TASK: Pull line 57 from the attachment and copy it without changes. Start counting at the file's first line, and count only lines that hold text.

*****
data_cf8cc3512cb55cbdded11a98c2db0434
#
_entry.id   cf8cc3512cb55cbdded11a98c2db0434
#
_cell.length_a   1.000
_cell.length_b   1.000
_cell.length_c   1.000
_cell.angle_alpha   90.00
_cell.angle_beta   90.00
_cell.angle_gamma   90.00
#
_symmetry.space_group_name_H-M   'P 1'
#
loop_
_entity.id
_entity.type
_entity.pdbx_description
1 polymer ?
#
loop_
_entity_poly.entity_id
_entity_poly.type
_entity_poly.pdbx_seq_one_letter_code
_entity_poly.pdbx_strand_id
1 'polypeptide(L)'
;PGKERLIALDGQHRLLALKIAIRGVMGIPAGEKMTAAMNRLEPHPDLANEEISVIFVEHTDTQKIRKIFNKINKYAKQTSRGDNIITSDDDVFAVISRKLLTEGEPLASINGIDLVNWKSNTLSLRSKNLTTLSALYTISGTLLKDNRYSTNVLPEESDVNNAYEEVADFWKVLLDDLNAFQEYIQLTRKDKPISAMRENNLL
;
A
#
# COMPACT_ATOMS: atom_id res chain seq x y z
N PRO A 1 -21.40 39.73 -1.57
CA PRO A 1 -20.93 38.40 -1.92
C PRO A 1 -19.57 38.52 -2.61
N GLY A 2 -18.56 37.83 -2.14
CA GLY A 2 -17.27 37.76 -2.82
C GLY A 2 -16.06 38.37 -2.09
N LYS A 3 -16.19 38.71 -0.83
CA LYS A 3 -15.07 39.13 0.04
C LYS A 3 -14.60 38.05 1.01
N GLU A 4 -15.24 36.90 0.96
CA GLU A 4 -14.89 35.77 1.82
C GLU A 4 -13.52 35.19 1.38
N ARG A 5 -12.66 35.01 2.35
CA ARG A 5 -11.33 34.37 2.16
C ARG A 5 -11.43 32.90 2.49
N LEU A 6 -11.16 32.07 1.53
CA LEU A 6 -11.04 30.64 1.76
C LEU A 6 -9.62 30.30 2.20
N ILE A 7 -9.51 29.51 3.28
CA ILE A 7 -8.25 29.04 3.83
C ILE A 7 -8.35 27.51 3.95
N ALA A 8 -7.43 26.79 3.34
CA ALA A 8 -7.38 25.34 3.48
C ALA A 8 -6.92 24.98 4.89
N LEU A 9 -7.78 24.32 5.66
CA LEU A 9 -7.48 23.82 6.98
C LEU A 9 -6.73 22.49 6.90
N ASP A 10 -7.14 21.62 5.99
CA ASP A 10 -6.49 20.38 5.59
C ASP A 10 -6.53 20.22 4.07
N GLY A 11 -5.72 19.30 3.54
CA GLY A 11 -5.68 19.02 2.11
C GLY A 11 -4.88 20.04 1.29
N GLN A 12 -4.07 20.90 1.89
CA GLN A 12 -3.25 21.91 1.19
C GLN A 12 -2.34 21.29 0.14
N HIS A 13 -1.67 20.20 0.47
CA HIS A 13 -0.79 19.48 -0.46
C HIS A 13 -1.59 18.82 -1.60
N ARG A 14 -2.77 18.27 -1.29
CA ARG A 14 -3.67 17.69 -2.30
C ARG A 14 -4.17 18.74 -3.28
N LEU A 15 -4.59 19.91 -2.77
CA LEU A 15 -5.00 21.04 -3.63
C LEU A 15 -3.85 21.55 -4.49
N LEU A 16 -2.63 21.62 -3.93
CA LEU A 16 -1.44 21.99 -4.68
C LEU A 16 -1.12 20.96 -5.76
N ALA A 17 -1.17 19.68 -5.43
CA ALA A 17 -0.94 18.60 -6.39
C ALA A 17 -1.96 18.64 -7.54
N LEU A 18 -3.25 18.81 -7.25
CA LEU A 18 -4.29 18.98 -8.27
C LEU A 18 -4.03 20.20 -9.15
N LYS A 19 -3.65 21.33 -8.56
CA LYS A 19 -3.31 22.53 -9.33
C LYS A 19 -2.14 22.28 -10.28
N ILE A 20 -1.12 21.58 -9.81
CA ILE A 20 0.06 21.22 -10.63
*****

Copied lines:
C LEU A 9 -6.73 22.49 6.90